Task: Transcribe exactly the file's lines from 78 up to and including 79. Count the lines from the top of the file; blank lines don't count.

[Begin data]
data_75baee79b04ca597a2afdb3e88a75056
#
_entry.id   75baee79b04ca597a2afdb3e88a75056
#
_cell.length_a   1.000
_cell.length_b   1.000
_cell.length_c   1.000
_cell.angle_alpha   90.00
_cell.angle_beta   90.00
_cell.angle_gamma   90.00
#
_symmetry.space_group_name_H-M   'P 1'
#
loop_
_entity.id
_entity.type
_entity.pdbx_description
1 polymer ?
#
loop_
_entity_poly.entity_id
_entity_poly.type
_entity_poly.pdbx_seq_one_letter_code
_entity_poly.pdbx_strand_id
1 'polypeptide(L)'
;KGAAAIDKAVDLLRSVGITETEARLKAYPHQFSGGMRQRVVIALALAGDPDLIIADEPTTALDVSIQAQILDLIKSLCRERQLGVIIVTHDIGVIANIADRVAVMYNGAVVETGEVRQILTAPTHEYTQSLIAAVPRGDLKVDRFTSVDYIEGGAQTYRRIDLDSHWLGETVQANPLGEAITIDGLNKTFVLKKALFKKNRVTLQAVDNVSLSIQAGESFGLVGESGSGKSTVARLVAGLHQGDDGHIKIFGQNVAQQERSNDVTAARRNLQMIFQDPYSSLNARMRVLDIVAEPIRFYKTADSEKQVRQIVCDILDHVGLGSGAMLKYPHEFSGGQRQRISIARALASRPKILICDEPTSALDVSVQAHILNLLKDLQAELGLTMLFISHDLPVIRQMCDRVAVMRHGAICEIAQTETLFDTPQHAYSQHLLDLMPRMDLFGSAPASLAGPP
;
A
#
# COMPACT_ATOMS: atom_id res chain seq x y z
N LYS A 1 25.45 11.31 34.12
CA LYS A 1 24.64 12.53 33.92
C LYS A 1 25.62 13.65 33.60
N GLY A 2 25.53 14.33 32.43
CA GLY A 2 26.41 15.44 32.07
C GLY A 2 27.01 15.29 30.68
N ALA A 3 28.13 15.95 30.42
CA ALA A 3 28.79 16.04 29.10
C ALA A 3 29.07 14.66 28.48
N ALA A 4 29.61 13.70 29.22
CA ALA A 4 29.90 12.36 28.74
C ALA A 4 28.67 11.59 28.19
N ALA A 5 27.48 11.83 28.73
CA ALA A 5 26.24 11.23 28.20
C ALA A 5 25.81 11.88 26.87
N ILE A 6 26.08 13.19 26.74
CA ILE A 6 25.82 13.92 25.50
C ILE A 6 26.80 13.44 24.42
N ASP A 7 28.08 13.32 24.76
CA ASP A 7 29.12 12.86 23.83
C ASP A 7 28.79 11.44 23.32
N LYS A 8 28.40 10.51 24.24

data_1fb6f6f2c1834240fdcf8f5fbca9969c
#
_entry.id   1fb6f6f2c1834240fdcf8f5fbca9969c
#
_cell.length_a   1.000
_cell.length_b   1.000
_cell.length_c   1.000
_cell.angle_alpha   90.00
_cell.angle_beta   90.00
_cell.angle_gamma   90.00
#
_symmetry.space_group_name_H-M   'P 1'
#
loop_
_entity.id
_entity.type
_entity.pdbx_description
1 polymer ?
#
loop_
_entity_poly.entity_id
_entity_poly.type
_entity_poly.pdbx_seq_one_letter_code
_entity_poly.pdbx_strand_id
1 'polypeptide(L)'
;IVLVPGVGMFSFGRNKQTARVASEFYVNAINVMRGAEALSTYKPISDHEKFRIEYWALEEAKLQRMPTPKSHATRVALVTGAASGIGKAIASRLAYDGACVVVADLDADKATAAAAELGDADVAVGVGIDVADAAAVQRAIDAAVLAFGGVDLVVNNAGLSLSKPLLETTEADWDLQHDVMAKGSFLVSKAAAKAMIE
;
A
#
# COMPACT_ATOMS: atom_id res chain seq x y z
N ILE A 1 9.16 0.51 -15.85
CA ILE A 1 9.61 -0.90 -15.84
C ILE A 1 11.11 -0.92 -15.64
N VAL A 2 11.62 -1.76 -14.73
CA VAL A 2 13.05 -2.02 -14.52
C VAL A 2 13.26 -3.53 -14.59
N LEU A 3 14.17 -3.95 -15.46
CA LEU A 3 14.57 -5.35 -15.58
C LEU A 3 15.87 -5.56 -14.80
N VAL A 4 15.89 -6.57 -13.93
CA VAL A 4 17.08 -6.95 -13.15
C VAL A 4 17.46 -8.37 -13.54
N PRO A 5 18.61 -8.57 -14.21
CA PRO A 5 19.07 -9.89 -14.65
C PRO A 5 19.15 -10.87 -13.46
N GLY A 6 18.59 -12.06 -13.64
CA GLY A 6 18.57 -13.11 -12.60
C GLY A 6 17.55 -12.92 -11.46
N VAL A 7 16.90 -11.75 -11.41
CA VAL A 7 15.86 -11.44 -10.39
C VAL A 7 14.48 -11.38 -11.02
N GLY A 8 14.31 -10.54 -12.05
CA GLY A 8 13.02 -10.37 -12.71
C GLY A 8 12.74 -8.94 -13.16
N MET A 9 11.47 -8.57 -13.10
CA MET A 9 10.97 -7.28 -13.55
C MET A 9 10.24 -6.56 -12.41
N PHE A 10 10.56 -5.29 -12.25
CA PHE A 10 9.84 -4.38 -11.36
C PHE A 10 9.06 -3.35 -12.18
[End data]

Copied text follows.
;IVLVPGVGMFSFGRNKQTARVASEFYVNAINVMRGAEALSTYKPISDHEKFRIEYWALEEAKLQRMPTPKSHATRVALVTGAASGIGKAIASRLAYDGACVVVADLDADKATAAAAELGDADVAVGVGIDVADAAAVQRAIDAAVLAFGGVDLVVNNAGLSLSKPLLETTEADWDLQHDVMAKGSFLVSKAAAKAMIE
;